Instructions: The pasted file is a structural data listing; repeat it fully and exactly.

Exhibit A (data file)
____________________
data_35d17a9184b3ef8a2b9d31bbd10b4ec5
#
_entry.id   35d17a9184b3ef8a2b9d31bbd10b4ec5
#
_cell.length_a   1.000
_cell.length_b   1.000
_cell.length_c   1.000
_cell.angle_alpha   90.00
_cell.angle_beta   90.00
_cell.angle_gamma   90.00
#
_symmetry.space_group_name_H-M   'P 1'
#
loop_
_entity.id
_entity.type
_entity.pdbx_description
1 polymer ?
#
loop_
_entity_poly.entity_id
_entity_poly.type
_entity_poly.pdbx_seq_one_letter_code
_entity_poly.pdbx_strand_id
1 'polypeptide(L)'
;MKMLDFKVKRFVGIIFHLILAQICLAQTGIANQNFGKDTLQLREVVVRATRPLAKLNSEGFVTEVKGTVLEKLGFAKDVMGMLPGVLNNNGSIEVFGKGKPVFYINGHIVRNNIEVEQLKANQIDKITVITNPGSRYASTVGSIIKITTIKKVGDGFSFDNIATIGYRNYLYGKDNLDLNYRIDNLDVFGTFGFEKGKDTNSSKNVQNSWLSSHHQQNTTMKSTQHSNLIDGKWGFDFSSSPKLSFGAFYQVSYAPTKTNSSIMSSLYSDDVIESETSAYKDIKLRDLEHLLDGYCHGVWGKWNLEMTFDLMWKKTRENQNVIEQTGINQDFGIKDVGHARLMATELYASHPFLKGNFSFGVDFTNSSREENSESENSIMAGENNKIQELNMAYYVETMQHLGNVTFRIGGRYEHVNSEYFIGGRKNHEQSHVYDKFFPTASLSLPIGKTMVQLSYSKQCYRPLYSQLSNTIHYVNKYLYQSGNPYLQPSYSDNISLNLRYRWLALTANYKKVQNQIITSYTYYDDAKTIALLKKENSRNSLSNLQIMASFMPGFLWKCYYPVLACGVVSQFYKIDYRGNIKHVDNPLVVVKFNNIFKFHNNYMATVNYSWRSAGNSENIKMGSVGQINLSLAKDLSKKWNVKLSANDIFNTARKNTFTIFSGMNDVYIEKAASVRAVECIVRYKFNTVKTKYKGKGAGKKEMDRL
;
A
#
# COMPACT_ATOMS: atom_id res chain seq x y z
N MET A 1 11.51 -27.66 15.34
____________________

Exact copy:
data_35d17a9184b3ef8a2b9d31bbd10b4ec5
#
_entry.id   35d17a9184b3ef8a2b9d31bbd10b4ec5
#
_cell.length_a   1.000
_cell.length_b   1.000
_cell.length_c   1.000
_cell.angle_alpha   90.00
_cell.angle_beta   90.00
_cell.angle_gamma   90.00
#
_symmetry.space_group_name_H-M   'P 1'
#
loop_
_entity.id
_entity.type
_entity.pdbx_description
1 polymer ?
#
loop_
_entity_poly.entity_id
_entity_poly.type
_entity_poly.pdbx_seq_one_letter_code
_entity_poly.pdbx_strand_id
1 'polypeptide(L)'
;MKMLDFKVKRFVGIIFHLILAQICLAQTGIANQNFGKDTLQLREVVVRATRPLAKLNSEGFVTEVKGTVLEKLGFAKDVMGMLPGVLNNNGSIEVFGKGKPVFYINGHIVRNNIEVEQLKANQIDKITVITNPGSRYASTVGSIIKITTIKKVGDGFSFDNIATIGYRNYLYGKDNLDLNYRIDNLDVFGTFGFEKGKDTNSSKNVQNSWLSSHHQQNTTMKSTQHSNLIDGKWGFDFSSSPKLSFGAFYQVSYAPTKTNSSIMSSLYSDDVIESETSAYKDIKLRDLEHLLDGYCHGVWGKWNLEMTFDLMWKKTRENQNVIEQTGINQDFGIKDVGHARLMATELYASHPFLKGNFSFGVDFTNSSREENSESENSIMAGENNKIQELNMAYYVETMQHLGNVTFRIGGRYEHVNSEYFIGGRKNHEQSHVYDKFFPTASLSLPIGKTMVQLSYSKQCYRPLYSQLSNTIHYVNKYLYQSGNPYLQPSYSDNISLNLRYRWLALTANYKKVQNQIITSYTYYDDAKTIALLKKENSRNSLSNLQIMASFMPGFLWKCYYPVLACGVVSQFYKIDYRGNIKHVDNPLVVVKFNNIFKFHNNYMATVNYSWRSAGNSENIKMGSVGQINLSLAKDLSKKWNVKLSANDIFNTARKNTFTIFSGMNDVYIEKAASVRAVECIVRYKFNTVKTKYKGKGAGKKEMDRL
;
A
#
# COMPACT_ATOMS: atom_id res chain seq x y z
N MET A 1 11.51 -27.66 15.34